- pH of the foliar spray solution – Nutrients must be in their soluble form in order for the plant to be able to absorb them. pH affects the solubility of nutrients and their interaction with other components in the water. Generally, acidic pH improves the penetration of nutrients through leaf surfaces.
Author: Mr. Guy Sela, agronomist, expert in plant nutrition and irrigation.
However, many open questions and uncertainty still surround this practice.
Many believe that foliar feeding is favorable over soil application and it is associated with higher yields, and better fruit quality.
In addition, pH affects foliar absorption of nutrients in three other ways:
Therefore, when a deficiency symptom shows up, a quick, but temporary fix, would be applying the deficient nutrient through foliar application.
- pH affects the charge of the cuticle (a waxy layer covering the leaves) and therefore its selectivity to ions;
- The ionic form of nutrients is pH dependent, and therefore pH can affect the penetration rate;
- pH might affect the phytotoxicity of the sprayed compounds.
We can conclude that pH of the spray solution must be adjusted according to the applied nutrient.
- Use of surfactants – Surfactants contribute to a more uniform coverage of the foliage. They increase the retention of the spray solution by reducing the surface tension of the droplets.
- Time of the day – the best time to foliar feed is early morning or late evening, when the stomata are open. Foliar feeding is not recommended when temperature exceeds 80°F ( 27° C).
- Droplet size – Smaller droplets cover a larger area and increase efficiency of foliar applications. However, when droplets are too small (less than 100 microns), a drift might occur.
- Spray volume – Spray volume has a significant effect on the nutrient absorption efficiency. Spray volume must be such that it is sufficient to fully cover the plant canopy, but not too high so it does not run off the leaves.
Limiting conditions – A foliar feeding is recommended when environmental conditions limit the uptake of nutrients by roots. Such conditions may include high or low soil pH, temperature stress, too low or too high soil moisture, root disease, presence of pests that affect nutrient uptake, nutrient imbalances in soil etc.
11 facts about foliar-sprays you must know before your next foliar application.
Don’t spray when you expect bad weather. Rain can make your foliar spray a waste of time by washing away or diluting your spray solution. The same goes for strong winds. When you spray outdoors, wait for rain and stormy weather to pass. When you spray indoors, it can be a good idea to turn off ventilation fans for an hour or two. This allows the solution to be absorbed by the plants without any major disturbances.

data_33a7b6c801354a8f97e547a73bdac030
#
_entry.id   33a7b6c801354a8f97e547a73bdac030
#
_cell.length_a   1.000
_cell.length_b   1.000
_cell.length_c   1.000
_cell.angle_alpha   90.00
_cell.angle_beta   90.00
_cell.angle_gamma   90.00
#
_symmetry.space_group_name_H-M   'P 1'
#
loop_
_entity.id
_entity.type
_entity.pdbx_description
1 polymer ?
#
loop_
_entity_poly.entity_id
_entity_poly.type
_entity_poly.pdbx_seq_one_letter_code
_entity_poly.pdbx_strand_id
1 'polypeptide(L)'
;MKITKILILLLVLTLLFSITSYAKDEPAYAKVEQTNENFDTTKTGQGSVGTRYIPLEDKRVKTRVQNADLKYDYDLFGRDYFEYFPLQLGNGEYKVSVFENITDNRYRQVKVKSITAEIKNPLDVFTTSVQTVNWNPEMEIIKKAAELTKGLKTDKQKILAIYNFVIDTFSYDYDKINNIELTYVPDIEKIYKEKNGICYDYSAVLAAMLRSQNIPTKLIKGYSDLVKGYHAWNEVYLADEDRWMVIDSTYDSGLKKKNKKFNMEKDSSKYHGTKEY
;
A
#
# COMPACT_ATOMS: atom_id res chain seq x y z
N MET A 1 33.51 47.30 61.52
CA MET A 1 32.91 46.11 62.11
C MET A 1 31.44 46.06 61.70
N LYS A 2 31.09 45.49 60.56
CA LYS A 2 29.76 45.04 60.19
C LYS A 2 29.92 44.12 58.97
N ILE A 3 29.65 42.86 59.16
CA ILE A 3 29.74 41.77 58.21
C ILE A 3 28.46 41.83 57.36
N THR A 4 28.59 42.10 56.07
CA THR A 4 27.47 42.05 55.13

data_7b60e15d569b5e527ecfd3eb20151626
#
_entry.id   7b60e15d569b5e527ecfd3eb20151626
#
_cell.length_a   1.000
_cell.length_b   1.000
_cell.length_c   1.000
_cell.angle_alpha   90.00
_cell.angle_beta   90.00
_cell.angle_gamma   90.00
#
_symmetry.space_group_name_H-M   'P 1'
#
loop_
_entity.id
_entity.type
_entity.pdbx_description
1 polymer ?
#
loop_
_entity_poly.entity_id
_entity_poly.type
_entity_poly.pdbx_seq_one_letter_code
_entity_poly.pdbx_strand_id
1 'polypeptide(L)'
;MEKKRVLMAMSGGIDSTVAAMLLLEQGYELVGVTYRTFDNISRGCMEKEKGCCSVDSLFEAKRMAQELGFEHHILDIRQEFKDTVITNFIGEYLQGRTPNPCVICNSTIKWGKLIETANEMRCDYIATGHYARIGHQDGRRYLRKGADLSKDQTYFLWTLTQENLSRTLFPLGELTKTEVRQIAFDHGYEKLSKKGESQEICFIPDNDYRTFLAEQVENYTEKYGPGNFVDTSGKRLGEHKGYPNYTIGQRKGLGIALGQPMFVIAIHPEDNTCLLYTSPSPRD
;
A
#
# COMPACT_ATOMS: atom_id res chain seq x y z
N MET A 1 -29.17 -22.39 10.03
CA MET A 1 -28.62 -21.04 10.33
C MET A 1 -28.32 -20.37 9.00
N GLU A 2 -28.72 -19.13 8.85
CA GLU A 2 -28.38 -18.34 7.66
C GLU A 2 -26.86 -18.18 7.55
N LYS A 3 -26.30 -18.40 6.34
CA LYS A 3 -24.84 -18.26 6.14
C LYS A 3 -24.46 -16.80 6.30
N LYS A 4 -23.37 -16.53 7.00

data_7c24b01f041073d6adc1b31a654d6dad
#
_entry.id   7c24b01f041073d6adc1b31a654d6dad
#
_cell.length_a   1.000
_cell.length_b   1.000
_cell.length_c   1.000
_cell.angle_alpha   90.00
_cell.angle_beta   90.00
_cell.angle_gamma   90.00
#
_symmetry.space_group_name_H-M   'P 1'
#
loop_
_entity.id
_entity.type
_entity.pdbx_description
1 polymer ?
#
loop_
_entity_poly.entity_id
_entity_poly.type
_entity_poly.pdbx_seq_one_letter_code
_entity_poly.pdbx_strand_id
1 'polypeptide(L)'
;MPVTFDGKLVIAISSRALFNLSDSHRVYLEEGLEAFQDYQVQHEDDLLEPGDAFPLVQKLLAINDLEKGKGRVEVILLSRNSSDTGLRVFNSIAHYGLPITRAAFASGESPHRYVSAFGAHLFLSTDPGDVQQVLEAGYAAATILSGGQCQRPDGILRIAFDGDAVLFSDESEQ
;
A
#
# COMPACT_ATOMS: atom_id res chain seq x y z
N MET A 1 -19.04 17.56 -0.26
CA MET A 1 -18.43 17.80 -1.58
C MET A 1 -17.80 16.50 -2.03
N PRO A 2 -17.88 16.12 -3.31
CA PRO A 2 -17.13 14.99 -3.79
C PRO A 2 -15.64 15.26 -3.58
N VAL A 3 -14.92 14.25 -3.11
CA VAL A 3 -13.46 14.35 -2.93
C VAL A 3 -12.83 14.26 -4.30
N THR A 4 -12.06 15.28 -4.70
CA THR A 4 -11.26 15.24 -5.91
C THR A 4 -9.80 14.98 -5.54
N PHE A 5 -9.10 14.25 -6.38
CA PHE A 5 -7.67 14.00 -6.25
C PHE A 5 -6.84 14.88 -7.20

These pump sprayers also come with an extended spray wand which makes them especially convenient so you can spray your plants easily from all sides, including the underside of the leaves where it counts.
Take note of the recommended nutrient strengths of your solution. Most of the time, foliar feeding requires a much lower nutrient strength than feeding your plants through soil. If the product that you are spraying doesn’t specify the proper amount for foliar application, start with half the recommended dose.
Avoid spraying during flowering. Spraying the buds can be bad for a number of reasons. Depending on your spray solution, this can lead to anything from a spoilt taste to an increased chance for mouldy buds.
Not all growers may be familiar with it, but most will at some point encounter a scenario where they should apply a foliar spray to their cannabis plants. The reasons for this are various; from treating your plants with insecticides or fungicides, to addressing a nutrient deficiency in the fastest way possible.
The best time for foliar spraying is either early in the morning or late in the evening. Do not spray in direct sunlight. The sunlight can not only burn your plants through the “lens effect” from droplets on the leaves, it can also degrade active substances and nutrients contained in your solution. In the evening, the plant’s pores are fully open, which allows for a quicker intake as compared to during the day. If you grow indoors, the best time to spray is at the beginning or the end of the dark period.
There are two main types of sprayers available that you can use for foliar sprays; both types are useful depending on the circumstances.
While foliar spraying (or foliar feeding) your plants doesn’t really require any special growing skills, it can nevertheless be helpful to know how to do it right so you can get the best results. Let us take a closer look at foliar spraying; what it is and when you want to use it.
One type is a simple hand-sprayer that may take 500ml to 1l of spray solution. These small and handy sprayers are great if you only have a few plants or if you require a sprayer for some “precision work;” for instance, when you want to avoid spraying buds.
Learn about how and why to foliar feed your cannabis plants. What makes foliar spraying so effective and how do you get started?